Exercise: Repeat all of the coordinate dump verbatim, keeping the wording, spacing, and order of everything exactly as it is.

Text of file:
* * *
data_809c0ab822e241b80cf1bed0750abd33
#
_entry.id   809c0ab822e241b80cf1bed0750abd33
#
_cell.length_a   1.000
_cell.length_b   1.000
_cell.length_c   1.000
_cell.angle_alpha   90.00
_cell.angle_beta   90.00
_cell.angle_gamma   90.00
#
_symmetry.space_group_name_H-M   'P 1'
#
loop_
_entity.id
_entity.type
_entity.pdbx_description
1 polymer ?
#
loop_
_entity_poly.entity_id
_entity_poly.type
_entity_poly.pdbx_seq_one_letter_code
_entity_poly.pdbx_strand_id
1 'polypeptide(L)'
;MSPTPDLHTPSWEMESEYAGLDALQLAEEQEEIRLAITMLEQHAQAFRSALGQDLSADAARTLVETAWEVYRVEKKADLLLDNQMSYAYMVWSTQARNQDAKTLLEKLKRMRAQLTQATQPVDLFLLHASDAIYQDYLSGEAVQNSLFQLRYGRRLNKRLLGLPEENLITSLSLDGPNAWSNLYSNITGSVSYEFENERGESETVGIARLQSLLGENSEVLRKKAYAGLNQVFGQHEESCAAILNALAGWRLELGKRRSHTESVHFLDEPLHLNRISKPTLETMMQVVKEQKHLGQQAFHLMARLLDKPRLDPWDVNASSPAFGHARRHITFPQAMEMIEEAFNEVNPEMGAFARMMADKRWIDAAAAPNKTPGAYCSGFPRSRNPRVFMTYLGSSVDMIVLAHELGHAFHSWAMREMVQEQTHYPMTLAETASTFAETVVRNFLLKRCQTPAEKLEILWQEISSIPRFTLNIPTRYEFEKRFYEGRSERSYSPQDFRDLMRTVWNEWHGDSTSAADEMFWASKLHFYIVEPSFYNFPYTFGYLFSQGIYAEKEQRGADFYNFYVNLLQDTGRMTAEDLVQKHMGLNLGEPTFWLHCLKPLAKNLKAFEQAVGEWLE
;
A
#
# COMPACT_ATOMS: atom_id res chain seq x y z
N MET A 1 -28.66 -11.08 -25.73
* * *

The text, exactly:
data_809c0ab822e241b80cf1bed0750abd33
#
_entry.id   809c0ab822e241b80cf1bed0750abd33
#
_cell.length_a   1.000
_cell.length_b   1.000
_cell.length_c   1.000
_cell.angle_alpha   90.00
_cell.angle_beta   90.00
_cell.angle_gamma   90.00
#
_symmetry.space_group_name_H-M   'P 1'
#
loop_
_entity.id
_entity.type
_entity.pdbx_description
1 polymer ?
#
loop_
_entity_poly.entity_id
_entity_poly.type
_entity_poly.pdbx_seq_one_letter_code
_entity_poly.pdbx_strand_id
1 'polypeptide(L)'
;MSPTPDLHTPSWEMESEYAGLDALQLAEEQEEIRLAITMLEQHAQAFRSALGQDLSADAARTLVETAWEVYRVEKKADLLLDNQMSYAYMVWSTQARNQDAKTLLEKLKRMRAQLTQATQPVDLFLLHASDAIYQDYLSGEAVQNSLFQLRYGRRLNKRLLGLPEENLITSLSLDGPNAWSNLYSNITGSVSYEFENERGESETVGIARLQSLLGENSEVLRKKAYAGLNQVFGQHEESCAAILNALAGWRLELGKRRSHTESVHFLDEPLHLNRISKPTLETMMQVVKEQKHLGQQAFHLMARLLDKPRLDPWDVNASSPAFGHARRHITFPQAMEMIEEAFNEVNPEMGAFARMMADKRWIDAAAAPNKTPGAYCSGFPRSRNPRVFMTYLGSSVDMIVLAHELGHAFHSWAMREMVQEQTHYPMTLAETASTFAETVVRNFLLKRCQTPAEKLEILWQEISSIPRFTLNIPTRYEFEKRFYEGRSERSYSPQDFRDLMRTVWNEWHGDSTSAADEMFWASKLHFYIVEPSFYNFPYTFGYLFSQGIYAEKEQRGADFYNFYVNLLQDTGRMTAEDLVQKHMGLNLGEPTFWLHCLKPLAKNLKAFEQAVGEWLE
;
A
#
# COMPACT_ATOMS: atom_id res chain seq x y z
N MET A 1 -28.66 -11.08 -25.73